My trips to the Ancient Pueblo ruins remind me how humanity has lost touch with our connection to nature. We drive in cars, leave the lights on 24/7, and argue with strangers about wearing masks.  We have become so disconnected from the messages from our planet and solar system – it makes me sad for all of our advancement some days.  The message of Chaco is sacred and special to me.

 

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Petroglyphs and wasp nests cohabitate on the walls of Chaco Canyon

So, when I happened to see a daylily named Chaco Canyon – just after I discovered one named Kokopelli (and by the same hybridizer, Ned Roberts), I ordered it instantly.  Not only did I like the name – It is a striking daylily.   I wonder what about this daylily reminded Ned of Chaco Canyon – maybe the red color?  Maybe because it blooms around summer solstice?  Maybe because it looks like the sun or the stars?

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Chaco Canyon daylily soaking up the sun – 2019

My Chaco Canyon grows in a big pot on my back porch.  I moved a couple fans to the Southwest garden last year to extend the bloom season (the two gardens have slightly different peak bloom times).  It is getting big and I am watching for scapes now because it blooms on the early side.  I can’t wait to be stunned by the first flower!

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Chaco Canyon daylily shines in the sun – 2018

I thought I had lost the photos of my trip to Chaco  – but silly me, I uploaded them to Facebook 6 years ago.  Taking a road trip vicariously through my daylilies makes me want to go back to this place, again, when COVID-19 clears.  It isn’t all that far away.  In the meantime, I wait for it to bloom in my yard.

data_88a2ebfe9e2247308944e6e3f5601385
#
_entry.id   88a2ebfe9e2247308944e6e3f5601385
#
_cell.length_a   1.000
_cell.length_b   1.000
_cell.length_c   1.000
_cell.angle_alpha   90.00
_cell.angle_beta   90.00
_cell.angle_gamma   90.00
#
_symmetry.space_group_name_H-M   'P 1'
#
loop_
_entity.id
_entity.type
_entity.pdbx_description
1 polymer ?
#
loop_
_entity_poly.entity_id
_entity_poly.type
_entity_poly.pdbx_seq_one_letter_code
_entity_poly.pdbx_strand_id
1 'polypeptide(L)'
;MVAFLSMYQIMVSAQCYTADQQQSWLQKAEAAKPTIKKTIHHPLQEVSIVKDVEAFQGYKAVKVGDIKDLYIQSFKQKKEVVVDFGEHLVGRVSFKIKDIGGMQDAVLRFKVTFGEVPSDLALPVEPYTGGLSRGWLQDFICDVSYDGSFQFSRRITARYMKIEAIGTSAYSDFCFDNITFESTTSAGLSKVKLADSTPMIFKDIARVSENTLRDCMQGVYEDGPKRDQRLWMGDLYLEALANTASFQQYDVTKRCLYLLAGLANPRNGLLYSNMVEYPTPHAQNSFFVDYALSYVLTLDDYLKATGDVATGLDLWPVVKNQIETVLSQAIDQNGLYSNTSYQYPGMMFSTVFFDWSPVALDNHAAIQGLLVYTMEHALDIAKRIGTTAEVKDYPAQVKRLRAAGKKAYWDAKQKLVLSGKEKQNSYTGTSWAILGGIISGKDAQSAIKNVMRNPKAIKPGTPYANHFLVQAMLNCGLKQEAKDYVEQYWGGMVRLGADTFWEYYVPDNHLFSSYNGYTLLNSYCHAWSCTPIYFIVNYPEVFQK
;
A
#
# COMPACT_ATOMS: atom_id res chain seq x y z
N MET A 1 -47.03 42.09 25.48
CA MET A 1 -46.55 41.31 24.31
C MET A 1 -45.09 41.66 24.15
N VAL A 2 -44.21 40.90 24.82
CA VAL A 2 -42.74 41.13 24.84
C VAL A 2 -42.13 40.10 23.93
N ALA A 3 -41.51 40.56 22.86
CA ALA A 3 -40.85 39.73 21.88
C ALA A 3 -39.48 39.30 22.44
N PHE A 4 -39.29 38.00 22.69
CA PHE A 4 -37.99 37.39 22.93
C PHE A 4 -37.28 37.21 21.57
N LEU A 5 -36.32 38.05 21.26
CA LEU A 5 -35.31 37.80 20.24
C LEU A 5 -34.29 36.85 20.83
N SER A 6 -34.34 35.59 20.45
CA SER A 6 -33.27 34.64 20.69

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Two Chacos dancing in the breeze

Happy Nurses Daylilies

I can’t believe it has been 4 months since I logged in to do a blog.  Work has been a bit over-the-top this term.  It seems there is never enough faculty to pump new blood into the profession.  And, then when Corona Virus hit, it meant moving our entire nursing program online.  Even clinicals have been virtual.

I have had more time at home, so I can run out and turn the water on and off on the daylilies.  They are getting big enough to start bearing scapes soon.  My cacti have moved out, and I am starting to slowly move some others out – knowing full-well that the weather will likely turn into springtime in the Rockies in the next couple of weeks.

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Nurses Stethoscope 2019

I thought that for Nurses Day, it would be fun to share some of my cultivators with medical sounding names.  Of course, the one I suggested the official name for – Nurses Stethoscope – is the first choice for a Nurses Day Daylily.

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Medicine Feather 2019

Medicine Feather is a runner up.  Medicine feathers are eagle feathers used in healing through lining up energy.

 

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Rocky Mountain Pals 2019

Rocky Mountain Pals was named in honor of the specialists who were treating the hybridizer.  Seems another appropriate cultivator to honor the nursing profession.

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Apache Bandana 2019

I am throwing one more in here for Corona Virus and all of my front line colleagues who need the PPE to provide safe care to all of us – Apache Bandana.

Seeing the color makes me excited for the first scapes . . . then blooms.  Nothing safer than one’s own garden.  Happy Nurses Day!